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Mutations in any one of hundreds of genes cause neurodevelopmental disorders, like autism spectrum disorders and intellectual disability. How the diminished function of many of these genes drives abnormal brain development and function remains unknown. We seek to identify what processes are similar and different across disorders to understand the underlying mechanisms driving abnormal brain development and function and engineer therapies to reverse these abnormalities. Our lab is joint between the Departments of Cell Biology and Biomedical Engineering and we utilize a broad, interdisciplinary set of tools to tackle these challenging problems!

Research theme #1 - "Goldilocks genes" important for brain development.

For some unique genes, either an increase or decrease in their expression or function cause separate neurodevelopmental disorders. We are developing new human stem cell models to globally explore and understand why some genes are toxic if they are "too hot" or "too cold". In using these models, we hope to identify the biological processes that help these critical genes working "just right".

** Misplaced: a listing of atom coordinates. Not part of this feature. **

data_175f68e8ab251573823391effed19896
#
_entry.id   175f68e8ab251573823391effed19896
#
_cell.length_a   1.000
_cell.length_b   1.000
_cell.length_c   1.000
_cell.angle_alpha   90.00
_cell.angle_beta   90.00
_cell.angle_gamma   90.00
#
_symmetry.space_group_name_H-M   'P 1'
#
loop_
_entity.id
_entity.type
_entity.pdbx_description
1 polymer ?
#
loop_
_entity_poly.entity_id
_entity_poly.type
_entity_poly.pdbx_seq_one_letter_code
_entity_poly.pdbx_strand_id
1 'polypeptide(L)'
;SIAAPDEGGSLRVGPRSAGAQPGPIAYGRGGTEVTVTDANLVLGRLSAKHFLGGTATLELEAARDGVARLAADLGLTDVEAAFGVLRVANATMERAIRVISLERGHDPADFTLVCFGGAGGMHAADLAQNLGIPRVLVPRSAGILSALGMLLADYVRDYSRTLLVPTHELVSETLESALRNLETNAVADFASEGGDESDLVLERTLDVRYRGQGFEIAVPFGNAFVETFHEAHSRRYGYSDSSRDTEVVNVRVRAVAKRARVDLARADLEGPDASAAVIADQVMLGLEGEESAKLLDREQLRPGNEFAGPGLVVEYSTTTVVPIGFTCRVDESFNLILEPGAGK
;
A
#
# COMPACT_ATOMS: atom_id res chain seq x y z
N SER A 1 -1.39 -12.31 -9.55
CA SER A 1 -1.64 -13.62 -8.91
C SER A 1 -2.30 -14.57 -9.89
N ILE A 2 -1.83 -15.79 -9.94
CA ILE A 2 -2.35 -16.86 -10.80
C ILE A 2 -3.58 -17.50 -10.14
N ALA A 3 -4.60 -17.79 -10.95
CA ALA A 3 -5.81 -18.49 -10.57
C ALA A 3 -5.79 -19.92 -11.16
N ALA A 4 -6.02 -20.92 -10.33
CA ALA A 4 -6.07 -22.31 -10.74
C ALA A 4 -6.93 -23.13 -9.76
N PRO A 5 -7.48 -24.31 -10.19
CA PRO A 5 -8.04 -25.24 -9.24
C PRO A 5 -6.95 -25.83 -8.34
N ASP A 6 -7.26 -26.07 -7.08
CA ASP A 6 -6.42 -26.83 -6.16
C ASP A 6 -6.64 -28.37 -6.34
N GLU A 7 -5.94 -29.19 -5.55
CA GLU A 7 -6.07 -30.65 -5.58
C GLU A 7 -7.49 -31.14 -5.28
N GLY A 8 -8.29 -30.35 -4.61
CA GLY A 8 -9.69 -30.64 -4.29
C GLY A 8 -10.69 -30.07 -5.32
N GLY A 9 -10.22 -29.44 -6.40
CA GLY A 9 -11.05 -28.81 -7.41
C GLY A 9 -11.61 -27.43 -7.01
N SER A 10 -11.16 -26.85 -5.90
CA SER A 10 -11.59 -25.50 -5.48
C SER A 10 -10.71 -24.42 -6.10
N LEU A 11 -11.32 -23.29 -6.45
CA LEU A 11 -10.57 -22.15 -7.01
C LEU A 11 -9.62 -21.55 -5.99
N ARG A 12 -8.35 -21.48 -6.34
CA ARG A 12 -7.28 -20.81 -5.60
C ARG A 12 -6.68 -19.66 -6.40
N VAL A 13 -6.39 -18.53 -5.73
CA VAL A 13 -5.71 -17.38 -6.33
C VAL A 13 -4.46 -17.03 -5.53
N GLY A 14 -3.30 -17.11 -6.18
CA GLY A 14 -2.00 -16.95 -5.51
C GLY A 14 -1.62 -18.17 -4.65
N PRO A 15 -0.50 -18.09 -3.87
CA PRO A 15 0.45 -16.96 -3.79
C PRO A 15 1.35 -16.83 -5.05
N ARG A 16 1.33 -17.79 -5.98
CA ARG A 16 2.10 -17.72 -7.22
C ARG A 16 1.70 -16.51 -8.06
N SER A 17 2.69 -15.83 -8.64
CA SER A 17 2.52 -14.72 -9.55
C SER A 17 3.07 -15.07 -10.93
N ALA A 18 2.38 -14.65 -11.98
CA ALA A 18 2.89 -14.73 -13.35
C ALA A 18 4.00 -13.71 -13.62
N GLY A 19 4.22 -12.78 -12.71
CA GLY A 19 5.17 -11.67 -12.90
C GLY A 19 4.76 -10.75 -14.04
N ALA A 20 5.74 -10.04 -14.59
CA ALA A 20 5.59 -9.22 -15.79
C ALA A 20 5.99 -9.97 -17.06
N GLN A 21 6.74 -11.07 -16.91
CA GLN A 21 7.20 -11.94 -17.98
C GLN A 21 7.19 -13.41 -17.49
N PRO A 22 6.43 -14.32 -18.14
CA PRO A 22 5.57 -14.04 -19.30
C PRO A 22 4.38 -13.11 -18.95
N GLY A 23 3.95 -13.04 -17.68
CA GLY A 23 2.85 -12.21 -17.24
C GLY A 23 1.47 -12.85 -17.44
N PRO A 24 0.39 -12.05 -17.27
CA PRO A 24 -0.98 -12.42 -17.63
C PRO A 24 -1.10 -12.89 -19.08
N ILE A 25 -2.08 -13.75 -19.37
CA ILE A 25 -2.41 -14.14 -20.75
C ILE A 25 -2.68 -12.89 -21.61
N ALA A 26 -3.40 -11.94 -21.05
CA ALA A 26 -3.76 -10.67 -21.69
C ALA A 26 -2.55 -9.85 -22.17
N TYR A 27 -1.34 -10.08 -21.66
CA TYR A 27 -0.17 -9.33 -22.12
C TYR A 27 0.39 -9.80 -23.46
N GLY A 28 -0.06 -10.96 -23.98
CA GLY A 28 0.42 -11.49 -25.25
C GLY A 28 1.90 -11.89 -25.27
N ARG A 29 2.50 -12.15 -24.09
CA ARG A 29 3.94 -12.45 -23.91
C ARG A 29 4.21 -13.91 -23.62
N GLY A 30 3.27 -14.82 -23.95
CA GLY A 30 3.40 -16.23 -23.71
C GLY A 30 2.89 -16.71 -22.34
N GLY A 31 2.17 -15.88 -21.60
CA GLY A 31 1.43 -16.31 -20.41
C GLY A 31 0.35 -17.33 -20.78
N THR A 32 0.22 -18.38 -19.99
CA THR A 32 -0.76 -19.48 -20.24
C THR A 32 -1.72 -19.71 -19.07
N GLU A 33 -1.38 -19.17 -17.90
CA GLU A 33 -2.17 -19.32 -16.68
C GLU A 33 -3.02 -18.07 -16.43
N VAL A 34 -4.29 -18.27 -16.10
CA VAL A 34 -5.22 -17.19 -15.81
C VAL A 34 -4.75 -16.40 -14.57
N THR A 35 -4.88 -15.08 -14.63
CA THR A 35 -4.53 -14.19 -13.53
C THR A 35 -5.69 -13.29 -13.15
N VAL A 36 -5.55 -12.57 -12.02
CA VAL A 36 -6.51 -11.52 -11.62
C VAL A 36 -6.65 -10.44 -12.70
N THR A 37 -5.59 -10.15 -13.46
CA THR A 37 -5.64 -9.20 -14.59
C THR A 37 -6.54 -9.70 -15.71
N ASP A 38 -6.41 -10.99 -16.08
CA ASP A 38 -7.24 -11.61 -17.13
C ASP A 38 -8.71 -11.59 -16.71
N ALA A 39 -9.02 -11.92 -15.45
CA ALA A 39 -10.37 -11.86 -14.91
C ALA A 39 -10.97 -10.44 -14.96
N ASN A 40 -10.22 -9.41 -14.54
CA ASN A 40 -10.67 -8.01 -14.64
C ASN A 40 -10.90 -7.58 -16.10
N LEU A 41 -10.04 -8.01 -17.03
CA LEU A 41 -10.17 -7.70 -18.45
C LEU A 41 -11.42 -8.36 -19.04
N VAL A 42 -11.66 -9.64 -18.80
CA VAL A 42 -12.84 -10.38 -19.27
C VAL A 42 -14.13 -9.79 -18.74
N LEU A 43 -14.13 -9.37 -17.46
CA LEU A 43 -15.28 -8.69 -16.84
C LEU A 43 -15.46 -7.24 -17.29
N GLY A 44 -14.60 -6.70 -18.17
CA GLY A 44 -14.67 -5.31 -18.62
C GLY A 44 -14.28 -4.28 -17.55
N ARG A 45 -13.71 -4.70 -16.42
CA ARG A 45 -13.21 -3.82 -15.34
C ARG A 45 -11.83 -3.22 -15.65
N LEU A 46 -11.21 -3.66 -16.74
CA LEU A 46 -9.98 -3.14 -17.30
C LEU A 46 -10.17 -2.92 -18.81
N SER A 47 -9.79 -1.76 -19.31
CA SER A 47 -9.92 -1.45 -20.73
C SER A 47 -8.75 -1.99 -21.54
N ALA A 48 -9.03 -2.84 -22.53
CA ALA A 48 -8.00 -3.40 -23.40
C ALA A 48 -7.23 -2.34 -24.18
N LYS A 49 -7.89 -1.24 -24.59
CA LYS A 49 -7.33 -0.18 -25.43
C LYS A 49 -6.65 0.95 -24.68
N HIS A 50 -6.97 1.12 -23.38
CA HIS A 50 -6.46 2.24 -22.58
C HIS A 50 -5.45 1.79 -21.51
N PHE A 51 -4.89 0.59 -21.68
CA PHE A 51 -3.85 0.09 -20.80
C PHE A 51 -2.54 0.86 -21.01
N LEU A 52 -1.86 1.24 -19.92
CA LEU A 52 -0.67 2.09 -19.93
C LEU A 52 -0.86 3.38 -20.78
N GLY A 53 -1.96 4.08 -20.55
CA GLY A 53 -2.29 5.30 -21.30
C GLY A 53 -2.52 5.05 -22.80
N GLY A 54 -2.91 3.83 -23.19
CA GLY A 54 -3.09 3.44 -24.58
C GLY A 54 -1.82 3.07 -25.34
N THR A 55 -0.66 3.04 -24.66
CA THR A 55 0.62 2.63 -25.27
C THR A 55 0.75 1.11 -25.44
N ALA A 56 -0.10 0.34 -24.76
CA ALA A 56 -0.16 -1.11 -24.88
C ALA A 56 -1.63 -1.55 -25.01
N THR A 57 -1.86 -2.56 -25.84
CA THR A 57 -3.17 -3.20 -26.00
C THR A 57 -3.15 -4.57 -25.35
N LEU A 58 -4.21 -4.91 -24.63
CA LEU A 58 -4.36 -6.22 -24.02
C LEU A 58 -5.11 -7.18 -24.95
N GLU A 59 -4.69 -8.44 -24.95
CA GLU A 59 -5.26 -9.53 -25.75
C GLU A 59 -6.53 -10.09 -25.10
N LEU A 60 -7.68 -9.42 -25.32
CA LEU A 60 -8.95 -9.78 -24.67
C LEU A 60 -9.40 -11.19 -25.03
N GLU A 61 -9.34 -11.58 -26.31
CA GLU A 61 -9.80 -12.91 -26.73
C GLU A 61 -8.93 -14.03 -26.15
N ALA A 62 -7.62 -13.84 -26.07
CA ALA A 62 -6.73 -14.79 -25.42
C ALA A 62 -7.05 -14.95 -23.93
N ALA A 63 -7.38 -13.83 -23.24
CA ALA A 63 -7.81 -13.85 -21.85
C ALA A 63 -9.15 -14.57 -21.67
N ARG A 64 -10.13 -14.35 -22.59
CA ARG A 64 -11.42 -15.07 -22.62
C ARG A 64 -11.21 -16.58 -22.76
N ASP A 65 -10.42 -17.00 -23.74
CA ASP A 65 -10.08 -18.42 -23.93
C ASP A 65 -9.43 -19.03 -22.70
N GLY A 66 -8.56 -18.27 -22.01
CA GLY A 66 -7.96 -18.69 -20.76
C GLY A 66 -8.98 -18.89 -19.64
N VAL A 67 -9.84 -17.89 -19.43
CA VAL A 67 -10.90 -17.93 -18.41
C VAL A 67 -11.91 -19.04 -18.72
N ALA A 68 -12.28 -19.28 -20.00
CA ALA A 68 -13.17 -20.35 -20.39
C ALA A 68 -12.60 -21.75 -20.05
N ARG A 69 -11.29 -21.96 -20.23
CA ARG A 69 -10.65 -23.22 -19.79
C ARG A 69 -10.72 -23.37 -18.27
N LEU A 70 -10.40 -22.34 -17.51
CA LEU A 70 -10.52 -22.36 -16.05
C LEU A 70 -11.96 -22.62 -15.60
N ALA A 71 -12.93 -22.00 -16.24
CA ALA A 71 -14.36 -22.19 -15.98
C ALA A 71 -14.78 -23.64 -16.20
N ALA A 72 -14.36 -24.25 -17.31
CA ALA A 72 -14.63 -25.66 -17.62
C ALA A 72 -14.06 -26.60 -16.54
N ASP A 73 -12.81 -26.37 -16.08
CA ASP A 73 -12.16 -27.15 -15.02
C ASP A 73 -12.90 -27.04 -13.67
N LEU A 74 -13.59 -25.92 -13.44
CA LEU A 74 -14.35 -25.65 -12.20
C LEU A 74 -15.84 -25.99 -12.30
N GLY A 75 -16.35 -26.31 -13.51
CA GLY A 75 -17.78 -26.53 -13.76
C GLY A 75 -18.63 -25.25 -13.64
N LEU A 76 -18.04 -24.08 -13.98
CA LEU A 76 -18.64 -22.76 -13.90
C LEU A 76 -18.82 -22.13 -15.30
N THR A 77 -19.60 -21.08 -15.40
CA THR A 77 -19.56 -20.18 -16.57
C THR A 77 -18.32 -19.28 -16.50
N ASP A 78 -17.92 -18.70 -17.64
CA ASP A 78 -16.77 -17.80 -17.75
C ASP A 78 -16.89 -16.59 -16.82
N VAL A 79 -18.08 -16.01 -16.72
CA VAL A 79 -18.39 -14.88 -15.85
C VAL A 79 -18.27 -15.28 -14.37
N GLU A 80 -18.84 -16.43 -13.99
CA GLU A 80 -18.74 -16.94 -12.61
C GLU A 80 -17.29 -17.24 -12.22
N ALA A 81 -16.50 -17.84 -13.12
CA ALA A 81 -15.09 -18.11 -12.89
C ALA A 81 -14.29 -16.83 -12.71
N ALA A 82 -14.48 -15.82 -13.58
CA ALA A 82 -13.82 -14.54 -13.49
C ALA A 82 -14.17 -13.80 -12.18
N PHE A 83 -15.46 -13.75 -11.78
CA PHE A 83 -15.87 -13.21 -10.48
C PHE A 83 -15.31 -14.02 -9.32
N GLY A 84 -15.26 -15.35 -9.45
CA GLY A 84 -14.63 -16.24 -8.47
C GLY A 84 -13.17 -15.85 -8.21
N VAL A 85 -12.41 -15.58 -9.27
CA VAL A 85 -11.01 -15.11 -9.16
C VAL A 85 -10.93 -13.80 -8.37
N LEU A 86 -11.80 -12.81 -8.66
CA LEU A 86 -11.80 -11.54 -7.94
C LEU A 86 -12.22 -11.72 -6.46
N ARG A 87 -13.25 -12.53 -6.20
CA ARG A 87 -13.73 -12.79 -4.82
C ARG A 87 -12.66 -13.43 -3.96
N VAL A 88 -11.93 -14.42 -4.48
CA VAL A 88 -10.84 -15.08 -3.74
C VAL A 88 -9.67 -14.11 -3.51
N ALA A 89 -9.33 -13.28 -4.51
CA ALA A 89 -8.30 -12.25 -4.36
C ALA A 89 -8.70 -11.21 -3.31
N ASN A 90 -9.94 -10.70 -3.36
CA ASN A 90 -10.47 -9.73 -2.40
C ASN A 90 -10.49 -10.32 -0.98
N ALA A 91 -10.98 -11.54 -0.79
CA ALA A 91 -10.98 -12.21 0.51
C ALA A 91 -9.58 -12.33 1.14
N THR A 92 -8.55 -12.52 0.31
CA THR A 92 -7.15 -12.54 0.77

Research theme #2 - Growth factor signals required for normal brain function.

Growth factors are powerful proteins that control development and cell fate. We have identified a growth factor pathway, centered around the growth factor GDF11, that is critical for normal brain function. How and why exactly GDF11 is necessary for brain development and function remains unknown. Understanding how this growth factor guides brain development may allow us to develop therapies to promote healthy brain function.   

Research theme #3 - Computational systems approaches to dissect the molecular pathogenesis of neurodevelopmental disorders.

The exact molecular consequences from a mutation in a neurodevelopmental disorder-causing gene tends to be subtle. We are leveraging high throughput molecular techniques to globally survey what processes go awry in disease and developing new computational tools, models, and frameworks to separate the important biological signals from the noise.

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